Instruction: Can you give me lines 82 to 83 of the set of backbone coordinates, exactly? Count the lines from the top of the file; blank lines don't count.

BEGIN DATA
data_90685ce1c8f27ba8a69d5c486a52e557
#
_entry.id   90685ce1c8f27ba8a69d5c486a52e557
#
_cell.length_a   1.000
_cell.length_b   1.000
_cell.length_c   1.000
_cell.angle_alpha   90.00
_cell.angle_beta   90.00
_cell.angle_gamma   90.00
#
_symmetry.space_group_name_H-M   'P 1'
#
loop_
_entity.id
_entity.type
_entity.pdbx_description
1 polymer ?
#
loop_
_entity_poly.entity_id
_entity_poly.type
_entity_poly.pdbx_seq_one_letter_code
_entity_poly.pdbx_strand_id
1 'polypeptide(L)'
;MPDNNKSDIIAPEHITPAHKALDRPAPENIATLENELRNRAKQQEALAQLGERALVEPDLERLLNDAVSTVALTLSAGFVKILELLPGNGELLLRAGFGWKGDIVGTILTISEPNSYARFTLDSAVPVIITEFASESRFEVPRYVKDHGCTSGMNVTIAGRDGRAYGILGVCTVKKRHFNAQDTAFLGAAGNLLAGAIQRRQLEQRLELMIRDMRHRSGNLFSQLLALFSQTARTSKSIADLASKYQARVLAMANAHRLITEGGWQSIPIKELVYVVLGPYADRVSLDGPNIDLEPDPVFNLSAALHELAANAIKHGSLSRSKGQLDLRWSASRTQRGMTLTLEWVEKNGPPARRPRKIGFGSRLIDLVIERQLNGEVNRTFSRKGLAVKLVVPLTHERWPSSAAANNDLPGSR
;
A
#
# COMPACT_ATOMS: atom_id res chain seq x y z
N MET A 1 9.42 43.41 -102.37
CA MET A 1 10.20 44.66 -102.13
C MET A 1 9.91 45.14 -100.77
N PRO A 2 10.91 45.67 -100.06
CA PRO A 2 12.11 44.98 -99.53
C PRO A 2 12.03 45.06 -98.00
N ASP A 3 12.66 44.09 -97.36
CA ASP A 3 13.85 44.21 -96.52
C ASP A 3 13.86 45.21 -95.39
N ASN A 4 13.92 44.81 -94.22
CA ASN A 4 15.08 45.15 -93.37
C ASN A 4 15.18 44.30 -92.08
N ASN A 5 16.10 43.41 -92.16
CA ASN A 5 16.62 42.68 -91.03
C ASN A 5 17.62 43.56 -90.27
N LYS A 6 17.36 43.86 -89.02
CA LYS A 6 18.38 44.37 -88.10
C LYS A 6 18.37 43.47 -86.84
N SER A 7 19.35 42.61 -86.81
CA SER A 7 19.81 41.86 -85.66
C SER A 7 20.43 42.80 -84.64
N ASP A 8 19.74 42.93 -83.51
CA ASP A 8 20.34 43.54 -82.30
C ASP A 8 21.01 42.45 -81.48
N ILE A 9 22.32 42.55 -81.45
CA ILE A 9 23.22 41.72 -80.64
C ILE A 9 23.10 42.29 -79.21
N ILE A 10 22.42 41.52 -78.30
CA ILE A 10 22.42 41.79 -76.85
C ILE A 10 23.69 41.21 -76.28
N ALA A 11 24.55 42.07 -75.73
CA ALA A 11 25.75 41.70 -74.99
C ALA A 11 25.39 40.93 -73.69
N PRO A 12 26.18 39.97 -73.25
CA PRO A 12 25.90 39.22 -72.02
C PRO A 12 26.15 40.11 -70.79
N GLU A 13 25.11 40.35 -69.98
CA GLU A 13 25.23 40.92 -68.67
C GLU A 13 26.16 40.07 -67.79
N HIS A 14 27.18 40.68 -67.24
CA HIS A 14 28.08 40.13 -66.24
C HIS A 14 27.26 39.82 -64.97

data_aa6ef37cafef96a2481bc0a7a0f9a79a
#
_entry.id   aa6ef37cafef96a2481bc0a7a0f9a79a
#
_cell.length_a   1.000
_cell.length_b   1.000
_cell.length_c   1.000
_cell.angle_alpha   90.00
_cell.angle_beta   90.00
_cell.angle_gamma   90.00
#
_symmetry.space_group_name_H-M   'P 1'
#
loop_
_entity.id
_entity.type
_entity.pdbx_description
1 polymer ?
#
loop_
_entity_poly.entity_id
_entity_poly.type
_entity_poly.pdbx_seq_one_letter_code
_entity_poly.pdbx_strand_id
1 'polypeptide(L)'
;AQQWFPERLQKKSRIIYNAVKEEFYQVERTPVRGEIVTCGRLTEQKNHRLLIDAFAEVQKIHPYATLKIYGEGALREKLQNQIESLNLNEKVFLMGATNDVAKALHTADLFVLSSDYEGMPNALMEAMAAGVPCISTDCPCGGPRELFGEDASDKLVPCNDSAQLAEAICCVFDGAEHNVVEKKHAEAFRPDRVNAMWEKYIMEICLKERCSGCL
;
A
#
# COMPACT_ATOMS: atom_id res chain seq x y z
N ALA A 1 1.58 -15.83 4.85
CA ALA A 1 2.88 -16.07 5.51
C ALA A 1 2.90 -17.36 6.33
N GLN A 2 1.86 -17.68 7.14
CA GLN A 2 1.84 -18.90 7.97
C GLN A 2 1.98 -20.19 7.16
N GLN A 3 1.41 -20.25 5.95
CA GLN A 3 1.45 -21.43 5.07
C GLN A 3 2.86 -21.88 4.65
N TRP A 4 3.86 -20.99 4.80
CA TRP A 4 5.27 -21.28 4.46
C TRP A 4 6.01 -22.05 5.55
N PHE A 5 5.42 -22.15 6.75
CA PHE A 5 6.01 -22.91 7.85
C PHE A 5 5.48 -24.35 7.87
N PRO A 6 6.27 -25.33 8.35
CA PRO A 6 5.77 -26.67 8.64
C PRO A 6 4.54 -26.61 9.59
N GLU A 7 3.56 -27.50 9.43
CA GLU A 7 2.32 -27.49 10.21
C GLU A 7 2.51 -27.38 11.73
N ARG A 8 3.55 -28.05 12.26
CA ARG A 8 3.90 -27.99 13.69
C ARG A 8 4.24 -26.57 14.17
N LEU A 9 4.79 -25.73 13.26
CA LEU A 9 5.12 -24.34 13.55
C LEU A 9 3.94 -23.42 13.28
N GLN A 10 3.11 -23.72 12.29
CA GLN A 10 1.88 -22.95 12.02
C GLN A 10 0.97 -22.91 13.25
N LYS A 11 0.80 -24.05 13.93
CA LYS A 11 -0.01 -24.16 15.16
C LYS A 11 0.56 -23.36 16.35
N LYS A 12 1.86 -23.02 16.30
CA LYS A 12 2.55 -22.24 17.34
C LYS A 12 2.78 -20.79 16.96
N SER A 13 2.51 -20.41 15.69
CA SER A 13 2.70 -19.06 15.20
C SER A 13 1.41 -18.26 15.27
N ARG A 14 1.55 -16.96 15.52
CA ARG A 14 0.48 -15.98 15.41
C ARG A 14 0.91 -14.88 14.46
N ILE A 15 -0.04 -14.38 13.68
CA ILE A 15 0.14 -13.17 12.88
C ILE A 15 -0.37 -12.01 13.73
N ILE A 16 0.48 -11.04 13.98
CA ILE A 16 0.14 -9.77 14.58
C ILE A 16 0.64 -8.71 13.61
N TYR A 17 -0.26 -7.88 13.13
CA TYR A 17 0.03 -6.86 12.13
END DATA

_cell.angle_gamma   90.00
#